The statistical analysis of genetic sequencing and rare variant association studies Public Deposited

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  • March 22, 2019
Creator
  • Urrutia, Eugene
    • Affiliation: Gillings School of Global Public Health, Department of Biostatistics
Abstract
  • Understanding the role of genetic variability in complex traits is a central goal of modern human genetics research. So far, genome wide association tests have not been able to discover SNPs that explain a large proportion of the heritability of disease. It is hoped that with the advent of accessible DNA sequencing data, investigators can uncover more of the so-called missing heritability. The added information contained in sequencing data includes rare variants, that is, minor alleles whose population frequency is low. We examine several existing region based rare variant association tests including burden based tests and similarity based tests and show that each is most powerful under a certain set of conditions which is unknown to the investigator. While some have proposed tests that combine the features of several existing tests, none as yet has provided a test to combine the features of all existing tests. Here, we propose one such test under the framework of the SKAT test, and show that it is nearly as powerful as the most appropriately chosen test under a range of scenarios. Existing methods do not allow for missing values in the covariates. Standard use of complete case analysis may yield misleading results, including false positives and biased parameter estimates. To address this problem, we extend an existing maximum likelihood strategy for accommodating partially missing covariates to the SKAT framework for rare variant association testing. This results in a test with high power to identify genetic regions associated with quantitative traits while still providing unbiased estimation and correct control of type I error when covariates are missing at random. Since the framework is generic, we also consider the application of this approach to epigenetic data. A wide range of variable selection approaches can be applied to isolate individual rare variants within a region, yet there has been little evaluation of these approaches. We examine key methods for prioritizing individual variants and examine how these procedures perform with respect to false positives and power via application to simulated data and real data.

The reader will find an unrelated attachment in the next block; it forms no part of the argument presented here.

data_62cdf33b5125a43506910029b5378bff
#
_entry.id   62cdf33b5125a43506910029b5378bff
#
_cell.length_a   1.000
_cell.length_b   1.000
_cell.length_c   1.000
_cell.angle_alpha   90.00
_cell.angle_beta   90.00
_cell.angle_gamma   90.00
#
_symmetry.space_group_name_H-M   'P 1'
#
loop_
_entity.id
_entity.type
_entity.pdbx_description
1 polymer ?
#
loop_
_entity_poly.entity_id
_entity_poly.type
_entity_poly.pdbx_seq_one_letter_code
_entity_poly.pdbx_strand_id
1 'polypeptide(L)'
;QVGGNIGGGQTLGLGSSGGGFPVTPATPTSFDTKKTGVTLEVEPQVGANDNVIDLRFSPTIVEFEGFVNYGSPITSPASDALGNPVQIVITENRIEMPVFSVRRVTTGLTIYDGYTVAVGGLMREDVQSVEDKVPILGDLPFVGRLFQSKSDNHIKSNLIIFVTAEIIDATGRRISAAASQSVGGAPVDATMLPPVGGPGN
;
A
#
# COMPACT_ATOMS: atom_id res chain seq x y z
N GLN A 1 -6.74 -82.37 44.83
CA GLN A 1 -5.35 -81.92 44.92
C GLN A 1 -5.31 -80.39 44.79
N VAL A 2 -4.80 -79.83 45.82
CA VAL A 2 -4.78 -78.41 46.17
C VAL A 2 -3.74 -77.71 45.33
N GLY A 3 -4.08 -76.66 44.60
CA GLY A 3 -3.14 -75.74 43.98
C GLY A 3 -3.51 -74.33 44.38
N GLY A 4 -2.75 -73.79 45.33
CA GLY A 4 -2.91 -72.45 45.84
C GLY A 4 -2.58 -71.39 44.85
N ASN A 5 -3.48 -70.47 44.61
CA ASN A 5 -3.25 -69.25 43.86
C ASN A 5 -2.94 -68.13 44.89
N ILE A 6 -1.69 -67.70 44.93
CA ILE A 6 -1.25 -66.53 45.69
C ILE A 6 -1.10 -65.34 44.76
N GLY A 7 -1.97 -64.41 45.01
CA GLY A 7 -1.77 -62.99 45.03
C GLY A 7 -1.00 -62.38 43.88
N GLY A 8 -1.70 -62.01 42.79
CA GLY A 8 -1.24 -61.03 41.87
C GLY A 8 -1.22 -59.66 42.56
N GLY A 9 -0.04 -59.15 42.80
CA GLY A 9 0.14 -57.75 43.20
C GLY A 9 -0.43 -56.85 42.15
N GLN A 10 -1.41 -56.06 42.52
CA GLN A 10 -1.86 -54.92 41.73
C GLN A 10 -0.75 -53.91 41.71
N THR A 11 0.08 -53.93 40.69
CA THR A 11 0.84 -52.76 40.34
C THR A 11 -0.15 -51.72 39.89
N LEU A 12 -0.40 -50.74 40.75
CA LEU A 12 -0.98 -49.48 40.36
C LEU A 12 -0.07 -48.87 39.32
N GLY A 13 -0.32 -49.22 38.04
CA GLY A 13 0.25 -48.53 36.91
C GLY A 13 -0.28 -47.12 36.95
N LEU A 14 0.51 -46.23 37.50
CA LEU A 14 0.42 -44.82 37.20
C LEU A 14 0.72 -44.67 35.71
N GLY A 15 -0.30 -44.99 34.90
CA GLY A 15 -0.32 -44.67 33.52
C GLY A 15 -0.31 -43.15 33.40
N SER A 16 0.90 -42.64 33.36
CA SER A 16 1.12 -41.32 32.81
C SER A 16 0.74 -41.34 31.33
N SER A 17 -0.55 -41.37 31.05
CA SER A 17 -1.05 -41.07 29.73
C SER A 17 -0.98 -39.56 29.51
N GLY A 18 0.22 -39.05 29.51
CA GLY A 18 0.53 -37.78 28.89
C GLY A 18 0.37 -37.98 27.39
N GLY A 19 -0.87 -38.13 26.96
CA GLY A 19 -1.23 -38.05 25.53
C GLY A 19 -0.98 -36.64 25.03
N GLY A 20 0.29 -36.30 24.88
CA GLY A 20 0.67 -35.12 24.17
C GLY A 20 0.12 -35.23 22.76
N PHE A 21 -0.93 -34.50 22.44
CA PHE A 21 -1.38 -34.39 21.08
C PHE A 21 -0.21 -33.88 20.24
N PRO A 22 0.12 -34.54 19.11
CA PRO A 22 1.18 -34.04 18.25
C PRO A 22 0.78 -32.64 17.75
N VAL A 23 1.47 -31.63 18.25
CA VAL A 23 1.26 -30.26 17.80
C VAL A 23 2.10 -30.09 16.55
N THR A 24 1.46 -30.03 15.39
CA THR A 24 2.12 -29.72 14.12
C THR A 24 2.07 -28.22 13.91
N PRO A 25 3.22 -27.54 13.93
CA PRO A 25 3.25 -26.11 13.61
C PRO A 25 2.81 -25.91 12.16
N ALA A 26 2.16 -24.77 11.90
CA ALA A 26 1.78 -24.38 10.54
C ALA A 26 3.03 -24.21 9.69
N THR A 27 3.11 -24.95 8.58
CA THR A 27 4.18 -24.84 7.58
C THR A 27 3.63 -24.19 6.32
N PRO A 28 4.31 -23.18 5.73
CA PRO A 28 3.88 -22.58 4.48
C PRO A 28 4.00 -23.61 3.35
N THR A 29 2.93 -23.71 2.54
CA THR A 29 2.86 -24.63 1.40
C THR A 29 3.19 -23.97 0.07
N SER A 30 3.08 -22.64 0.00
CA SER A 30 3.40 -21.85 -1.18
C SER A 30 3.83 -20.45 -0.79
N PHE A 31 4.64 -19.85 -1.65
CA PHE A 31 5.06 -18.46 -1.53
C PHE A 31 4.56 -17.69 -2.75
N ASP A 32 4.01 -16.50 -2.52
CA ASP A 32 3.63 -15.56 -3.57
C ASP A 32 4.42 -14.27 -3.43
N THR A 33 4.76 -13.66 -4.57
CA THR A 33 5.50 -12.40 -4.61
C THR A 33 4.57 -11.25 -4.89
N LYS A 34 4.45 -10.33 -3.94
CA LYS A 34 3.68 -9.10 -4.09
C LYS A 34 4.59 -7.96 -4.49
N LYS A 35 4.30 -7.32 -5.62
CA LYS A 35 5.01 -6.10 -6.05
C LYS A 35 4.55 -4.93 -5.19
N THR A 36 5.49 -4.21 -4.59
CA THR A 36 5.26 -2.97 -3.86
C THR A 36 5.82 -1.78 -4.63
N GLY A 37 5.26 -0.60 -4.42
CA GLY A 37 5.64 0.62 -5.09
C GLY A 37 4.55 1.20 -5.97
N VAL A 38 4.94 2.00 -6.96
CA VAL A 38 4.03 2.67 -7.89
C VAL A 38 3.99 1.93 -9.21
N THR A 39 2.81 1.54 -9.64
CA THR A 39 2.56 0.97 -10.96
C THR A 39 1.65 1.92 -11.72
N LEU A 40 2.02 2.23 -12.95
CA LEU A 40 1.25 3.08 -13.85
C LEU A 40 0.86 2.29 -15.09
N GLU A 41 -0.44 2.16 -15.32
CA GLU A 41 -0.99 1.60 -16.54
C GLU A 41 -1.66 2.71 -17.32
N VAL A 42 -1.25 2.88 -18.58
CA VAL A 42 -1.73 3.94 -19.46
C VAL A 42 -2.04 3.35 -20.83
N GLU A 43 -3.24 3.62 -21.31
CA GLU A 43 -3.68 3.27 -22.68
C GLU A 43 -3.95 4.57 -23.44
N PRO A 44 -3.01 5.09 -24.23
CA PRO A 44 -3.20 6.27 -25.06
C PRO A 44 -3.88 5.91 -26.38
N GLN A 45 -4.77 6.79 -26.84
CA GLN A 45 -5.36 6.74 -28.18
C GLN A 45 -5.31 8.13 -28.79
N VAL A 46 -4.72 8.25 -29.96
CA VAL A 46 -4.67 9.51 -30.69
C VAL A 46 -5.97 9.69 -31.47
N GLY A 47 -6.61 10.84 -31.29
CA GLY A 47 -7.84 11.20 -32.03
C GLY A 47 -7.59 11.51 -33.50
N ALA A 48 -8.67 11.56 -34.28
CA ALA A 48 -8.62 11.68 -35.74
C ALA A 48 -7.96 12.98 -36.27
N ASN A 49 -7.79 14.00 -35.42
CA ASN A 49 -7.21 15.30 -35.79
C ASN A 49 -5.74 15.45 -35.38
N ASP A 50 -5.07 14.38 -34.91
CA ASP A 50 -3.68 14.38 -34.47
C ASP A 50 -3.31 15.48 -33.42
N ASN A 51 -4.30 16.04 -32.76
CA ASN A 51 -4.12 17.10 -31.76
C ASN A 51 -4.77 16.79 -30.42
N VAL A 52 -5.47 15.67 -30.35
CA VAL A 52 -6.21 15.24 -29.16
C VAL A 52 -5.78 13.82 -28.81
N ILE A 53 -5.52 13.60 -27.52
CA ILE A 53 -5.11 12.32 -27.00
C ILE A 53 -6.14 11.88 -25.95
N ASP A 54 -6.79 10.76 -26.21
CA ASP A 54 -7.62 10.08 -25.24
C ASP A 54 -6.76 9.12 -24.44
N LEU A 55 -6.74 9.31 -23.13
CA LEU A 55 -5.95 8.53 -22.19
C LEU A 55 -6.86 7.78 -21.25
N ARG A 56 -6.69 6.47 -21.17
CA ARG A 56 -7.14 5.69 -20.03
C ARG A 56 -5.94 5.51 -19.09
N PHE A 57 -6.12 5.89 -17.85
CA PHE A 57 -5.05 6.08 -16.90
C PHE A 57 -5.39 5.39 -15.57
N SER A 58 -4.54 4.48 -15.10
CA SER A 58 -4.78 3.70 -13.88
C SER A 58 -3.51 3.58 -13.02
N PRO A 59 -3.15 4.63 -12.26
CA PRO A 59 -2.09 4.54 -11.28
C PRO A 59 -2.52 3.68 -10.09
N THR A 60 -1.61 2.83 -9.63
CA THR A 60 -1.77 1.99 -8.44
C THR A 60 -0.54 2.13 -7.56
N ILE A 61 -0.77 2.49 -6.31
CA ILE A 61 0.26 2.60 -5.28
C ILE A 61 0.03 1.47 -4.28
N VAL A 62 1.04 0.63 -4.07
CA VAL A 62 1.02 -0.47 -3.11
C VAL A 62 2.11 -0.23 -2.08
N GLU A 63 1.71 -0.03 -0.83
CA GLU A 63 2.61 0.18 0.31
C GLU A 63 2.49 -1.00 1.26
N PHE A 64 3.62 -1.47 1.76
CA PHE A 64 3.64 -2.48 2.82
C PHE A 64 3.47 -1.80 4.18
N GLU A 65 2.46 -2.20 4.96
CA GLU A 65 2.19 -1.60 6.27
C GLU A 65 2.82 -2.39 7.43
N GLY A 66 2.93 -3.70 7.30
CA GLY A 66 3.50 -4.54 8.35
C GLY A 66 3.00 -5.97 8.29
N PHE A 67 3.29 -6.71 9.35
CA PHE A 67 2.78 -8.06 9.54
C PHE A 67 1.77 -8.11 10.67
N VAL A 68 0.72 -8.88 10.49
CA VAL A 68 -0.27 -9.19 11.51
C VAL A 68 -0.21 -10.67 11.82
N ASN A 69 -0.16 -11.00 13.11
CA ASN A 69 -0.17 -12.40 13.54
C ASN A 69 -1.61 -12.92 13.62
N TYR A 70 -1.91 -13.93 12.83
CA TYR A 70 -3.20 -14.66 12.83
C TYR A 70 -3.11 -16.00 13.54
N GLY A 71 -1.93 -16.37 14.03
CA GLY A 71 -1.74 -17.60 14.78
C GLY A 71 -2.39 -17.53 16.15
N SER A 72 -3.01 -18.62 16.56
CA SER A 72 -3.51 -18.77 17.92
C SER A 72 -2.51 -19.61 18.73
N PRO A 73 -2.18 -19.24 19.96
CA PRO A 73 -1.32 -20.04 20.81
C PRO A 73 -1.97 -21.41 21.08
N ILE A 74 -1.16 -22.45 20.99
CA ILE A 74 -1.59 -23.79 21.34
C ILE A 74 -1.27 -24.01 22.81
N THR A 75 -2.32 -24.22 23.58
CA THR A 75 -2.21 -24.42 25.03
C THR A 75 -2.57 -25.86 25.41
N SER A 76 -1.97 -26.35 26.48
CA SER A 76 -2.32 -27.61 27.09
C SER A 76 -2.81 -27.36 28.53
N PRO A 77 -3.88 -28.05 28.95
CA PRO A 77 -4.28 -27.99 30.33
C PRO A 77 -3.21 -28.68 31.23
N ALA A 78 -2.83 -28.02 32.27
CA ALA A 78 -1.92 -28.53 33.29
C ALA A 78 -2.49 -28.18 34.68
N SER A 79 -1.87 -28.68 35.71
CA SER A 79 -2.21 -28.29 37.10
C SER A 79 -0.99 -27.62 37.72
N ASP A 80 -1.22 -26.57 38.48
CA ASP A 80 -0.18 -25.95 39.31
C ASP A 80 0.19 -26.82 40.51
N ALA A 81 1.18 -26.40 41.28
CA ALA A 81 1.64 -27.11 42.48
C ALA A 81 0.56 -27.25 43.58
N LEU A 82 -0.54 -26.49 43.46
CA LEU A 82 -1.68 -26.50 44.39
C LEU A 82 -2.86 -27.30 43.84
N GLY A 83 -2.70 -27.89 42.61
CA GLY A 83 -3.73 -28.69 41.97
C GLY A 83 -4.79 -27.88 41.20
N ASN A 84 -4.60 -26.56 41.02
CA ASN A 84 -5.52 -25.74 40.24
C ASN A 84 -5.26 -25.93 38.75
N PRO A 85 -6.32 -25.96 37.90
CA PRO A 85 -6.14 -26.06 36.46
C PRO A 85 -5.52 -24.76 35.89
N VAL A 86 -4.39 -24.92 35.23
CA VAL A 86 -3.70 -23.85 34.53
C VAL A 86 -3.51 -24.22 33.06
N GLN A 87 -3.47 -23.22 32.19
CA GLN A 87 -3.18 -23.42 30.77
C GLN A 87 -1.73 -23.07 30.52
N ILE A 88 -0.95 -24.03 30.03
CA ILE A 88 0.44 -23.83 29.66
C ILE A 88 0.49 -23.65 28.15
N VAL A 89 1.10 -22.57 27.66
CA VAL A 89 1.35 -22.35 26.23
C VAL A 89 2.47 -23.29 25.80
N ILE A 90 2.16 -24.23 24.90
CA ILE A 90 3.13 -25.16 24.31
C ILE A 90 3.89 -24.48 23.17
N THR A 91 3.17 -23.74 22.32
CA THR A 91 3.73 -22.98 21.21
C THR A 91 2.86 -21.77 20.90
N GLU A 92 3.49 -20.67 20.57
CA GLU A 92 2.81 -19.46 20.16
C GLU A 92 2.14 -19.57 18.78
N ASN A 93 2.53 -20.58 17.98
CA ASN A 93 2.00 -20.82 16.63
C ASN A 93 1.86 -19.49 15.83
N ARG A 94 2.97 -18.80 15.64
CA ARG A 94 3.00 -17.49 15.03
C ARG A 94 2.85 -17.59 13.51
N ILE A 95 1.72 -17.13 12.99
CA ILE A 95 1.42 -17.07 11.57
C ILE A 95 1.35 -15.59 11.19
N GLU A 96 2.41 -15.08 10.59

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  • In Copyright
Advisor
  • Wu, Michael
Degree
  • Doctor of Philosophy
Graduation year
  • 2013
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